Aitana grew up less than an hour outside Barcelona. She joined FC Barcelona when she was 13. She wears No. 14 because Johan Cruyff did. Her autobiography, Totes Unides Fem Força (“United we are strong” in Catalan, from the Cant del Barça) has … 14 chapters. She’s the first female ambassador to sponsor a Cruyff Court, one of the Cruyff Foundation’s free-to-use small soccer fields. She uses her mother’s Bonmatí as her primary surname, rather than her father’s Conca, as traditional Spanish naming conventions would dictate.
These connections matter in soccer. It means something when fans, for whom Barça is not just a sports team but an institution, get a chance to cheer on a player who was born into the institution just as they were. And it means something for a player like Aitana, for whom playing for the Blaugrana is something like destiny fulfilled, gets to perform in front of 91,000 of those fans.
So you can bet that playing at Camp Nou means more to her than most. In 2022, she scored in each of two Champions League matches in front of crowds of more than 91,000—a Messi-esque equalizer against Real Madrid in the quarters and the opener against Wolfsburg in the semis.
Barça’s 2022-23 return to Camp Nou came on Thanksgiving night against Bayern Munich in the third round of Champions League group play. From the start, Aitana was in attack mode, forcing blocks, a diving save, and putting a shot just over the bar in the first half. But Bayern kept the game scoreless through 45 minutes.
Geyse opened the scoring just after halftime. Then, around the hour mark, with the match and top spot in the group still up for grabs (Bayern actually won the next meeting in Munich, 3-1), Aitana darted into the box, met a pullback from Rolfö, and stuffed the ball through a tiny near-post window to double the lead.
The competitive stakes obviously matter. But, judging by the joy radiating off of Aitana right after that strike, I’d wager that scoring at the Cathedral for a third straight game was just as important. In typical fashion, it wasn’t just the goal that left Aitana’s mark on the game. Her perfect 24-of-24 mark on medium and long passes that night didn’t make headlines, but it was emblematic of how expansive her dominance can be.
June 3, 2023 - vs. Wolfsburg, in Eindhoven (Champions League Final)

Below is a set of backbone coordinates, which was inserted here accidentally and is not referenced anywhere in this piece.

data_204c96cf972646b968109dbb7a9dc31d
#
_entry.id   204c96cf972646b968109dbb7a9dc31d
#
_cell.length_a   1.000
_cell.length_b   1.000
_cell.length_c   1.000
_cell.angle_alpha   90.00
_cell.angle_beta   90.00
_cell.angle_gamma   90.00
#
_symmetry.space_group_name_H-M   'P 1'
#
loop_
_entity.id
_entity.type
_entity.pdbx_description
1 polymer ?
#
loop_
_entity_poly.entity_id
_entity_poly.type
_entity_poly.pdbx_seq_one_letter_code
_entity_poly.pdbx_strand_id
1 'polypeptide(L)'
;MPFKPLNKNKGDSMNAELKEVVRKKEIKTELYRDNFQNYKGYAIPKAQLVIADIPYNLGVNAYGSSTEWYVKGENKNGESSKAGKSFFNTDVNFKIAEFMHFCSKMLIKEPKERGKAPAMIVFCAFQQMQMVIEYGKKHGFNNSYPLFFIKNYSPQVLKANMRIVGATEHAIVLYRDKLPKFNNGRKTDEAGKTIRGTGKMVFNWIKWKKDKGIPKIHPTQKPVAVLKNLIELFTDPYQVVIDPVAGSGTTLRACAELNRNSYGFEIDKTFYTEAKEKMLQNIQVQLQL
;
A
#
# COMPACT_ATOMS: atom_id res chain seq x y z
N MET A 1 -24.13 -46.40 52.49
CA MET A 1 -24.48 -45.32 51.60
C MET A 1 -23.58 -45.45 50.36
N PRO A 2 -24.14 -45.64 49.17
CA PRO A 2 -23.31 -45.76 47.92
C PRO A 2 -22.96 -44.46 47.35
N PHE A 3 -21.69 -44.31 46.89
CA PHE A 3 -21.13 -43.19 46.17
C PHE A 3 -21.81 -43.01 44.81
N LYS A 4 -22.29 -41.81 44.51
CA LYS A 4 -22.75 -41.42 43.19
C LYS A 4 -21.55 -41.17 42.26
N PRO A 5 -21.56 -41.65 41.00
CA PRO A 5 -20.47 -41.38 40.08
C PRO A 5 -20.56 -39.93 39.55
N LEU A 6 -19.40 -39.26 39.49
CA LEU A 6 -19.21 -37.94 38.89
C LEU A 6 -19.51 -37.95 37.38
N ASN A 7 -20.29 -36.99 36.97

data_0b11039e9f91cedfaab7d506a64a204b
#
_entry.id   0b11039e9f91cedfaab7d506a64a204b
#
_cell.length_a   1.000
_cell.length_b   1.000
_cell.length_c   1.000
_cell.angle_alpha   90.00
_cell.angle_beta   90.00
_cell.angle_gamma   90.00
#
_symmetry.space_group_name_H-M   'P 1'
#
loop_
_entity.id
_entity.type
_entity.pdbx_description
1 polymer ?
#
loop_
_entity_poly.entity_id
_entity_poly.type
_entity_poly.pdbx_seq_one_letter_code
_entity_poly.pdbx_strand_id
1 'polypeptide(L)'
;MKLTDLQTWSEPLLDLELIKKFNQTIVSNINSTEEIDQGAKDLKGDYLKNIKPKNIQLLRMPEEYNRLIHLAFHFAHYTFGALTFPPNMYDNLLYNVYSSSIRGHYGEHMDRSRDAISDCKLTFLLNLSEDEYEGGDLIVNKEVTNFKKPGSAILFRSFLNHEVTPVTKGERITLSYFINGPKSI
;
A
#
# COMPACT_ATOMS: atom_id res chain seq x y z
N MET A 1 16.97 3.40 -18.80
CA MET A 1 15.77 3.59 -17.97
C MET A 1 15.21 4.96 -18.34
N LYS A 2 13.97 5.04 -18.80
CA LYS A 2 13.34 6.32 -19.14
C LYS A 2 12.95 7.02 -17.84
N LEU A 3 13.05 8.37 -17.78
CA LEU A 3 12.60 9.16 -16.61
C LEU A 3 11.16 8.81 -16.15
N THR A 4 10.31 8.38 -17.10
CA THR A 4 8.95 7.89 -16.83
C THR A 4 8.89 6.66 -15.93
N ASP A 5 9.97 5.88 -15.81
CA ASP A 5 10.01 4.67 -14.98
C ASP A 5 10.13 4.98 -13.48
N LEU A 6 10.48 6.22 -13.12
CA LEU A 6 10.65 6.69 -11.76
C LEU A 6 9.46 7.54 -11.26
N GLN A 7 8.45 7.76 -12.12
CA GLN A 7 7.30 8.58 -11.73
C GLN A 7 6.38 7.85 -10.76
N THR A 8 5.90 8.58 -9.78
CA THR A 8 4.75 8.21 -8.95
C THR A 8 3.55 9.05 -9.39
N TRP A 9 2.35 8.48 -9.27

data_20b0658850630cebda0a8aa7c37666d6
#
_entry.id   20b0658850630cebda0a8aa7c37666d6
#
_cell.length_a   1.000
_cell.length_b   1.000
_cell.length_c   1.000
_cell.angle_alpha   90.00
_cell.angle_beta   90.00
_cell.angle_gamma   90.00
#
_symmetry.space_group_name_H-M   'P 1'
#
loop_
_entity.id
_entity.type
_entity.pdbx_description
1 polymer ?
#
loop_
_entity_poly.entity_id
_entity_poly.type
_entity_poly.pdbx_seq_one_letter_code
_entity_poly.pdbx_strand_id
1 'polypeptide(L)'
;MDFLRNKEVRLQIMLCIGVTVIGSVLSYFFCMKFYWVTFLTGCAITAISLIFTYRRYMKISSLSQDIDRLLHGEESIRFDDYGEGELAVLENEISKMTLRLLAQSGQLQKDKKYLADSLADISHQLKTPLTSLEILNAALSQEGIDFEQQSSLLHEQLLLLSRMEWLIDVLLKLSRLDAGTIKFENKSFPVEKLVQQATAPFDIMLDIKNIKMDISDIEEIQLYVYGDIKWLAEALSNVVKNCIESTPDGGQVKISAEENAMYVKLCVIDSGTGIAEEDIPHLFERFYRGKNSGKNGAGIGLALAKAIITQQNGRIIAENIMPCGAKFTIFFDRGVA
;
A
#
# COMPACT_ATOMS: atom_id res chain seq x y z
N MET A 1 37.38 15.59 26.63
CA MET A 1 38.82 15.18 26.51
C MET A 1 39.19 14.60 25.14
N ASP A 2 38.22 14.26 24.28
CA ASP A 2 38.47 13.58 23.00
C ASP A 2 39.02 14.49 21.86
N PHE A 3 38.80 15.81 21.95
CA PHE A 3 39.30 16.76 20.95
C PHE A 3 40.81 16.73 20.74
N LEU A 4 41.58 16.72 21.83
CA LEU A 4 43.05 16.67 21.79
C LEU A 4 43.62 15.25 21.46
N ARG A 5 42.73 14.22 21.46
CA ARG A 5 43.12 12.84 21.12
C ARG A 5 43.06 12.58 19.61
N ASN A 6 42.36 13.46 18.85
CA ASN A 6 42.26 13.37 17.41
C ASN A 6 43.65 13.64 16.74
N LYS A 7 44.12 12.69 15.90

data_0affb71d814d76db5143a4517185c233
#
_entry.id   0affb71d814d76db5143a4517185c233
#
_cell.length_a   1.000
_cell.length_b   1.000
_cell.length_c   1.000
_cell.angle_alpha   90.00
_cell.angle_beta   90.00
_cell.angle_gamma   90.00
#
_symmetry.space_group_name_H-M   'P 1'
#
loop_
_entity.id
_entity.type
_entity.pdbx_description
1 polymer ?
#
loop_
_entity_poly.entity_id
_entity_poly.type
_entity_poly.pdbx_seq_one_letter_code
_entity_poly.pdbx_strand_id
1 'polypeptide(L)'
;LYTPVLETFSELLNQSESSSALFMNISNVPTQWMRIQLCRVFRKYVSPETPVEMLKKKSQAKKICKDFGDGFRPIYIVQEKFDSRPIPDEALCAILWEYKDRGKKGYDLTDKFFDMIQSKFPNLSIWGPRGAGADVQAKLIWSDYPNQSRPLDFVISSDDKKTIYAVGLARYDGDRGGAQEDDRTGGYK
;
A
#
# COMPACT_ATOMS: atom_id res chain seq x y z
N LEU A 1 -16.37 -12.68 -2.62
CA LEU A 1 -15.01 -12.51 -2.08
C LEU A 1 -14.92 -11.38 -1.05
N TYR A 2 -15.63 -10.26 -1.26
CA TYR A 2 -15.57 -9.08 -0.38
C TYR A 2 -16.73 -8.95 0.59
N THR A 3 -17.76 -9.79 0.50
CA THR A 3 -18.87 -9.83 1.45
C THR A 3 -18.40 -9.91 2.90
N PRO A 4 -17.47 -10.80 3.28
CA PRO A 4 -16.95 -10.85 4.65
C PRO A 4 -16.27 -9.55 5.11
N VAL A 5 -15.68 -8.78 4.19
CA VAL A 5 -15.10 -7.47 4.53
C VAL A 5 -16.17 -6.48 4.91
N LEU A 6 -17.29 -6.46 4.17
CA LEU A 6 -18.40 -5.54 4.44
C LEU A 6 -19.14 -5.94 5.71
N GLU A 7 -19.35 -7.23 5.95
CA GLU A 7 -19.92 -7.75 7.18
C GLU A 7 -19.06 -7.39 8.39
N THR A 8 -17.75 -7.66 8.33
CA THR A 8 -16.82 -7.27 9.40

Barça Femení isn’t a team that finds itself staring down disaster very often, which means it has few notable comeback wins on its ledger. In fact, every time in recent history that they had found themselves on the ropes, things ended terribly: 5-1 over two legs to PSG in the 2017 Champions League semis. 3-1 to Lyon in the 2018 quarters. 4-1 to Lyon in the 2020 final. And 3-1 to Lyon again in 2022.
This final offered Barça a chance to not only reclaim the top spot in the women's club game, but also eradicate some painful memories. Early on in Eindhoven, however, it was a rerun of the same nightmare, as Wolfsburg scored immediately (third minute), then again in the 37th, and took a 2-0 lead into halftime.
This time, though, the worm turned. Three minutes into the second half, Hansen found Patri in the box to halve the lead. Two minutes later, again from the right, Aitana placed an inch-perfect cross onto Patri’s head for an equalizer, setting the stage for Rolfö’s winner 20 minutes later.
Barça ended the season having played 42 league, Champions League, and Supercopa matches. They won 38, lost two, scored 161 goals, and conceded 20. Aitana was at the heart of it all, scoring 18 and assisting on another 22 in 35 club matches, including eight goals and five assists in 11 Champions League matches.
August 5, 2023 - vs. Switzerland, Auckland, New Zealand (World Cup Round of 16)
On the heels of the Champions League win, Aitana joined the Spanish Women’s National Team for the World Cup in Australia and New Zealand. After a months-long dispute, most members of Las 15 (though notably not Patri, Mapi León, Cláudia Pina, and Sandra Paños), who’d previously opted out of international duty, citing poor management and mistreatment by the Spanish federation, were back on board.